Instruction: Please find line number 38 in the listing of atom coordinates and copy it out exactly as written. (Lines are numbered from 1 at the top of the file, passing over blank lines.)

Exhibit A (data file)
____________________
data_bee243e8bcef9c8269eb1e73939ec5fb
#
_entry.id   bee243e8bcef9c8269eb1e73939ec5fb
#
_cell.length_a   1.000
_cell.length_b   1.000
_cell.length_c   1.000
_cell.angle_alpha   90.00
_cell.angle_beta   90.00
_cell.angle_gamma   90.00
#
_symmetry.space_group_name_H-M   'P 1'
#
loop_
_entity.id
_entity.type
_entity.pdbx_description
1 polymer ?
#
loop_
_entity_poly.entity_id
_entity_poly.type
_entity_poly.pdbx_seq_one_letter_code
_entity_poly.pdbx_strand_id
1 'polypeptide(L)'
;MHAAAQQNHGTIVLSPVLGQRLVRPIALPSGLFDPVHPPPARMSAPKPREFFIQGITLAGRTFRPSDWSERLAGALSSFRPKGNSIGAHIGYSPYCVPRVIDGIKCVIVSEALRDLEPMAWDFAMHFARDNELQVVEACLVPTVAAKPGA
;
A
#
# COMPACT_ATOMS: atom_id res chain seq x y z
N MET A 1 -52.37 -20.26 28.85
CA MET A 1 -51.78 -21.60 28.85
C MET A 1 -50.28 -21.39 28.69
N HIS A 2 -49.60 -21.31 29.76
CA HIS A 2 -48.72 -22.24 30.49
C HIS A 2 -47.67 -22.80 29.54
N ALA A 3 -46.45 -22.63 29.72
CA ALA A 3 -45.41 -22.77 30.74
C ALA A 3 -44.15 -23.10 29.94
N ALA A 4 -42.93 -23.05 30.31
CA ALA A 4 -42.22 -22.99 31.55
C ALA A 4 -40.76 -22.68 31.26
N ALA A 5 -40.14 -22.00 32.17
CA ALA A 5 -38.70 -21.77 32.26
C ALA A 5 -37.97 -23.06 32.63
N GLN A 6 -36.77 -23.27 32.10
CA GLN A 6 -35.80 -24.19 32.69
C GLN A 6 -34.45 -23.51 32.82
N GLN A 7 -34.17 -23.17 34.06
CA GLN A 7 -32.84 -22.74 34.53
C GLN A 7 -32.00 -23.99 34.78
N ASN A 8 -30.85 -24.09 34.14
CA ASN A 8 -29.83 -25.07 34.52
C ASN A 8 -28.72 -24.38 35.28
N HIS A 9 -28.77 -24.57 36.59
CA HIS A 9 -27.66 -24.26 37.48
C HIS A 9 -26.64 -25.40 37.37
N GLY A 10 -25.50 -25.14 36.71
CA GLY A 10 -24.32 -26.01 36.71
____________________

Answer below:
CA ALA A 3 -45.41 -22.77 30.74